Between 1977 and 2002, the percent of the American populationeating three or more snacks a day increased to 42 percent from 11 percent, according to a large study of American nutritional habits conducted by the Agriculture Department with the Department of Health and Human Services.
Snacks at school, snacks at home, snacks after sports. Dumb, dumb, and dumber:
Once a week, Vivian Zachary’s 6-year-old son, Joel, goes dashing for the vending machine at the gym after his gymnastics class ends at 5 p.m. “Last week it was a Fruit Roll-Up and a can of 7Up,” Ms. Zachary wrote in an e-mail message. “I’m not sure why I let this go on, and I often think that if I were a better parent, or at least more able to tolerate incessant complaining, I would let him buy the snacks but not actually consume them until after dinner. But I have already established the pattern (the ‘rule’ in Joel’s mind), so there’s no going back now.”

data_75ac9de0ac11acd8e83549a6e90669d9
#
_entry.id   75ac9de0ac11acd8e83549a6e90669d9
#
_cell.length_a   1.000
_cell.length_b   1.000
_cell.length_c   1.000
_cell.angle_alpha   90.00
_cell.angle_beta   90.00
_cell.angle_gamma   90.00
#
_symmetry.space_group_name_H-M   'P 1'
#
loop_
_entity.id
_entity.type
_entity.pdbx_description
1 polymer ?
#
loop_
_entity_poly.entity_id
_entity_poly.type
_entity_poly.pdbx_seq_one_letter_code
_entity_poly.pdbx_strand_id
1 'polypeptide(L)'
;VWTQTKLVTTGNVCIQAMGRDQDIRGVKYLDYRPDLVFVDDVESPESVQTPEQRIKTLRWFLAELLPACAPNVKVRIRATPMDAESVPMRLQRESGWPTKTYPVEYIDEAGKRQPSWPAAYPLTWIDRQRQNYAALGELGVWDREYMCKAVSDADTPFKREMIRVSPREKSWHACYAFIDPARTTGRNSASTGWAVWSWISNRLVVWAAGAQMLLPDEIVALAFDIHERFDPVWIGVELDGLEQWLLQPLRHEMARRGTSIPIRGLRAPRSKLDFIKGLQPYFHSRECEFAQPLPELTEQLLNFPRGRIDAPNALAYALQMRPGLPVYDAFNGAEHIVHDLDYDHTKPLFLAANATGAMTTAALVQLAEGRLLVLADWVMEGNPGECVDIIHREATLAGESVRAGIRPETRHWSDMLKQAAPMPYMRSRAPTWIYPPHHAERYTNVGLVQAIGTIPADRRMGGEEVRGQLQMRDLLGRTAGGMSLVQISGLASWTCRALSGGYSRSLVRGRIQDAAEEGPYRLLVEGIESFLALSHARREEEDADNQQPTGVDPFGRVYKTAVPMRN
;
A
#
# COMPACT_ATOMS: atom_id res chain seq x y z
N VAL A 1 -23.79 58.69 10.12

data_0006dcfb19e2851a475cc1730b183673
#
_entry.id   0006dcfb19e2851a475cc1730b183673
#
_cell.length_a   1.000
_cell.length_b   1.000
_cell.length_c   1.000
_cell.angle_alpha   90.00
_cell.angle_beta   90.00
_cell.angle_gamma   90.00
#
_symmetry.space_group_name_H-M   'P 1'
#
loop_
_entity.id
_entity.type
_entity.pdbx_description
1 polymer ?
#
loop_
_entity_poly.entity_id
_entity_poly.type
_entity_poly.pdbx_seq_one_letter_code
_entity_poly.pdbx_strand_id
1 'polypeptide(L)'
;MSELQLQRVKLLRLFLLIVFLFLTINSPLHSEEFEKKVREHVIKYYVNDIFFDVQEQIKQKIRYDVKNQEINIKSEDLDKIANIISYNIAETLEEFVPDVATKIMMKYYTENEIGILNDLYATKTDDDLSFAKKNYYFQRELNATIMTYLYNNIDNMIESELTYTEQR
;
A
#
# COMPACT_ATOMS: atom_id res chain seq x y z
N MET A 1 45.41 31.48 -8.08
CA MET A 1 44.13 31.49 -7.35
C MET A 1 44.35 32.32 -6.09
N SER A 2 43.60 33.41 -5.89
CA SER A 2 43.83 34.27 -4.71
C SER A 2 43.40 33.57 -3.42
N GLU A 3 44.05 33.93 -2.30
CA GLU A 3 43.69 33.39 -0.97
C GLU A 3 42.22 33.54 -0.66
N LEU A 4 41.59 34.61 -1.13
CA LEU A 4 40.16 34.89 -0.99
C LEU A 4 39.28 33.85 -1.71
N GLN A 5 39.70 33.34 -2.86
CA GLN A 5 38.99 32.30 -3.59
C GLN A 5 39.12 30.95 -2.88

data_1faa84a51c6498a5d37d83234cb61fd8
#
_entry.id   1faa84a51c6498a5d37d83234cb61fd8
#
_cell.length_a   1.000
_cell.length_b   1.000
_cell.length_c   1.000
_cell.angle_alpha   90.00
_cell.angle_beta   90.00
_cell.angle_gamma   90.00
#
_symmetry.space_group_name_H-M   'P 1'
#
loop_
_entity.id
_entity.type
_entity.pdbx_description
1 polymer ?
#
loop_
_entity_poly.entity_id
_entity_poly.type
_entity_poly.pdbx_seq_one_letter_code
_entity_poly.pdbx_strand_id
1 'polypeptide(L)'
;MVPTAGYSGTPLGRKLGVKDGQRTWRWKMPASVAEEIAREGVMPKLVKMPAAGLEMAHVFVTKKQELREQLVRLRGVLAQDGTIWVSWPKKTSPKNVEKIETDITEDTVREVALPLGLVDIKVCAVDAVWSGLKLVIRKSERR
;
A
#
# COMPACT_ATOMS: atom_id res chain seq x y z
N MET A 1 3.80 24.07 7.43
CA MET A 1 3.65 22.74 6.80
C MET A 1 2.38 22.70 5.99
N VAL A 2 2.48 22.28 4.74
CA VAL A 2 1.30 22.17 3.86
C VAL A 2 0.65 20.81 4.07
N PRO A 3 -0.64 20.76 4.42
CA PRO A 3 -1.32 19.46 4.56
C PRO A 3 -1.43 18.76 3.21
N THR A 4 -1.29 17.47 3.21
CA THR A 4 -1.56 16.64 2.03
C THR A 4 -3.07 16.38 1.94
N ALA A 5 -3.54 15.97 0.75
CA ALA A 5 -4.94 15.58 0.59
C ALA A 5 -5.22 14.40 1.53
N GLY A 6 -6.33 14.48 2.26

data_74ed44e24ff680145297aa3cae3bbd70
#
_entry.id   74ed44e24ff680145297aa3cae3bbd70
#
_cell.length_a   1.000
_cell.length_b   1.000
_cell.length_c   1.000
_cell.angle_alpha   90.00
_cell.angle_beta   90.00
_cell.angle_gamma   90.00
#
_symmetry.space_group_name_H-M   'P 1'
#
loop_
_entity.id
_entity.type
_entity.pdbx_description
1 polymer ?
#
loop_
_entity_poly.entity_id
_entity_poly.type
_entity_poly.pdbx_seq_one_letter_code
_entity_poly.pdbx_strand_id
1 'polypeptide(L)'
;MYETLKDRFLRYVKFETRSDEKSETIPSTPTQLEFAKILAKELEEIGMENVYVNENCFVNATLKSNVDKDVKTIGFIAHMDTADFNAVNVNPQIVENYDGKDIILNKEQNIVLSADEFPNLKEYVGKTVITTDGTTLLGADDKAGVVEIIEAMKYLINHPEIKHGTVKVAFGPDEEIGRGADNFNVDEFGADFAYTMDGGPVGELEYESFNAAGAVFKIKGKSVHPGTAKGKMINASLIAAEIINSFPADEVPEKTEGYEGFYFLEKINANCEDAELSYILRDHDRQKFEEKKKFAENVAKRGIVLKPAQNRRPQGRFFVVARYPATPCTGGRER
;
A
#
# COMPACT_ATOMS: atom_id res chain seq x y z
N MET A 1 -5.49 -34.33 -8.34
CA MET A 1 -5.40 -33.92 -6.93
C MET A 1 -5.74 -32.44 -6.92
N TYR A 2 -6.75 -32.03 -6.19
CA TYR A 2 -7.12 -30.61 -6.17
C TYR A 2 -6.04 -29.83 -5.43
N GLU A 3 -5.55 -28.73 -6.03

Nope, there's no going back—and it would be so much better for little Joel if he had that can of corn syrup and that a sugar-bomb after dinner, not before.
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